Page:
- Lehman Brothers Holdings' Bankruptcy Has International Ramifications
- October 2, 2008 | Authors: Craig D. Hansen; Grant M. Jones; Stephen D. Lerner; G. Christopher Meyer; Stephen J. Nelson; Thomas J. Salerno; Andrew Visintin
- Law Firms: Squire, Sanders & Dempsey L.L.P. - Phoenix Office ; Squire, Sanders & Dempsey L.L.P. - London Office ; Squire, Sanders & Dempsey L.L.P. - Phoenix Office ; Squire, Sanders & Dempsey L.L.P. - New York Office ; Squire, Sanders & Dempsey L.L.P. - Cincinnati Office ; Squire, Sanders & Dempsey L.L.P. - Cleveland Office ; Squire, Sanders & Dempsey L.L.P. - London Office ; Squire, Sanders & Dempsey L.L.P. - Phoenix Office ; Squire, Sanders & Dempsey L.L.P. - London Office
As you are undoubtedly aware, the September 15 Chapter 11 bankruptcy filing in New York by Lehman Brothers Holdings, Inc. (LBHI) represents the single largest insolvency proceeding in US history. With assets and liabilities of more than US$639 billion, the LBHI filing dwarfs the previously largest US bankruptcies. The filing comes at a time of significant destabilization in US capital markets and has global ramifications. In an effort to keep our clients abreast of the LBHI situation, we are providing the following general update of significant events in the proceedings:
Proceedings in the United States
- On September 17, LBHI announced a US$1.75 billion bid by Barclays Capital, Inc. for the bulk of LBHI's North American operations including LBHI's subsidiary, Lehman Brothers, Inc. (LBI), a registered broker-dealer. In addition to the sellers' investment banking and capital markets and brokerage operations, Barclays agreed to buy the New York headquarters at 745 Seventh Avenue and two data centers located in New Jersey.
- The US Bankruptcy Court held a hearing and approved the sale on September 19.
- The transaction closed on September 22 with a purchase price of about US$1.3 billion after a reevaluation of asset values.
- On September 19, the US District Court in New York ordered a liquidation of LBI under the Securities Investor Protection Act of 1970 (SIPA). The court appointed a trustee for LBI (note that there is no trustee for LBHI, which continues to administer its affairs as a debtor-in-possession) and transferred the SIPA liquidation proceeding to the bankruptcy court.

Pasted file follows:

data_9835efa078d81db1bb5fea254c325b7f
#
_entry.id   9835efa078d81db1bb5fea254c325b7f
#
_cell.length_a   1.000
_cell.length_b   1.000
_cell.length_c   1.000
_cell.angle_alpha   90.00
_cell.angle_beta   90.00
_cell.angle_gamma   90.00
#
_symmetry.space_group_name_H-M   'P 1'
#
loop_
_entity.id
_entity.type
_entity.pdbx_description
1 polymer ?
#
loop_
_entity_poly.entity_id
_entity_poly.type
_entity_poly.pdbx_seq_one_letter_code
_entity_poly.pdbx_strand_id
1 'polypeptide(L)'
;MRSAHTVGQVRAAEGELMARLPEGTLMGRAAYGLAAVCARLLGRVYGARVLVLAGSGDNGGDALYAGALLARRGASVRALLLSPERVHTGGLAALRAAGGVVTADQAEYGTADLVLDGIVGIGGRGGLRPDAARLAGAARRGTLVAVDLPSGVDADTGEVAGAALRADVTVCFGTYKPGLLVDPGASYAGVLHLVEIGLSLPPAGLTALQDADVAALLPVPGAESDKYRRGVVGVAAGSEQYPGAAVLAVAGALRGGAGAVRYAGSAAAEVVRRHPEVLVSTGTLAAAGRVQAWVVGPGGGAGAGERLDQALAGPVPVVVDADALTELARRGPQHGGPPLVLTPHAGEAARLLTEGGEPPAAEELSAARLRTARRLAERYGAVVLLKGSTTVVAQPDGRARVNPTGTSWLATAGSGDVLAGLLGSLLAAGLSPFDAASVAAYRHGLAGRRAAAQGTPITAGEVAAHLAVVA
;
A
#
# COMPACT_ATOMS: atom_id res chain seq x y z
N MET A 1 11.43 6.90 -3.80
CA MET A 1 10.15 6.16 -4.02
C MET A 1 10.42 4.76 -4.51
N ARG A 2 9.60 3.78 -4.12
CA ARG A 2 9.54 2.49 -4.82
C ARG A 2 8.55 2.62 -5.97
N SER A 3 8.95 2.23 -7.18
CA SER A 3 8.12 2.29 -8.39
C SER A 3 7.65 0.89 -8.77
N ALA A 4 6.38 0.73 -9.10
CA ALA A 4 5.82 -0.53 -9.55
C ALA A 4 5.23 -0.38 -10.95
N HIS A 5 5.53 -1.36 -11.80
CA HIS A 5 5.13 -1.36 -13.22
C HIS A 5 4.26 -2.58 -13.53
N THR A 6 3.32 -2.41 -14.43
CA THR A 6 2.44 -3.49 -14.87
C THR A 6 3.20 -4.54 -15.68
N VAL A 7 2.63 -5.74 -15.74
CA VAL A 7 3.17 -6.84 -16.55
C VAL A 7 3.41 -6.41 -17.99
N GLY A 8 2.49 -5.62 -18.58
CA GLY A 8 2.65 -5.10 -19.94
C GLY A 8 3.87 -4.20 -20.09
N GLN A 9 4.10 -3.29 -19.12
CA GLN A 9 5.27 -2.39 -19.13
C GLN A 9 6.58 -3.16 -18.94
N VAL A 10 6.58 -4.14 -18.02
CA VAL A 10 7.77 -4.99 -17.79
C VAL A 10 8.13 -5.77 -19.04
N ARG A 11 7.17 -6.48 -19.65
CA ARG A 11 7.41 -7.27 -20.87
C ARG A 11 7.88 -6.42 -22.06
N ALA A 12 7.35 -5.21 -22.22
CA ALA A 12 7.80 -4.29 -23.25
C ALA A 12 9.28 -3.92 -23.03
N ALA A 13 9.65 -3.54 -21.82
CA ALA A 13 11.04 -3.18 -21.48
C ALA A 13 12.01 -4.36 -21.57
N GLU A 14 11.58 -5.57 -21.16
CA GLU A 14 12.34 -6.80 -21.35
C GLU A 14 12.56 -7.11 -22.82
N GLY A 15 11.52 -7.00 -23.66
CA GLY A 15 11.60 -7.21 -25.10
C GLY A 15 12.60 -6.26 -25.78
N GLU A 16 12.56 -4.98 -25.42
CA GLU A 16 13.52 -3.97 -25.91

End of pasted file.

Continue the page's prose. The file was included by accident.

- The purpose of the SIPA liquidation action was to facilitate the orderly transfer of LBI customer accounts to Barclays or another trading platform. The effect of this is that approximately 630,000 customers now have or soon will have restored access to their securities accounts.
Assumption and Rejection of Contracts
- As part of the sale process, certain contracts are being assigned to Barclays.
- Parties to assigned contracts have until October 3 to object to the "cure" amount – that which LBHI believes is required to bring current its payment obligations to counterparties.
- Barclays has 60 days from closing to decide whether, on a contract-by-contract basis, to pay the cure amount and assume the contract, or decline to pay the cure amount and "reject" the contract.
Operations in Europe and Asia
- Concurrently with the bankruptcy filing in the United States, the debtor's trading company in Europe, Lehman Brothers International (Europe), was placed into administration, along with Lehman Brothers Ltd, LB Holdings PLC and LB UK Real Estate Holdings Ltd. PricewaterhouseCoopers LLP (PWC) was appointed as administrator.
- As administrator, PWC has initiated an investigation into approximately US$8 billion in cash and securities that may have been transferred from the European operations to the United States just prior to the bankruptcy filing.
- Lehman's main operations in Japan, Lehman Brothers Japan, Inc. and Lehman Brothers Holdings Japan, Inc., filed for bankruptcy protection in Tokyo on September 16.
- On September 22, Nomura Holdings, Inc., Japan's largest investment bank, agreed to buy Lehman's Asia-Pacific investment banking operations. Nomura is also considering bidding on Lehman's European operations.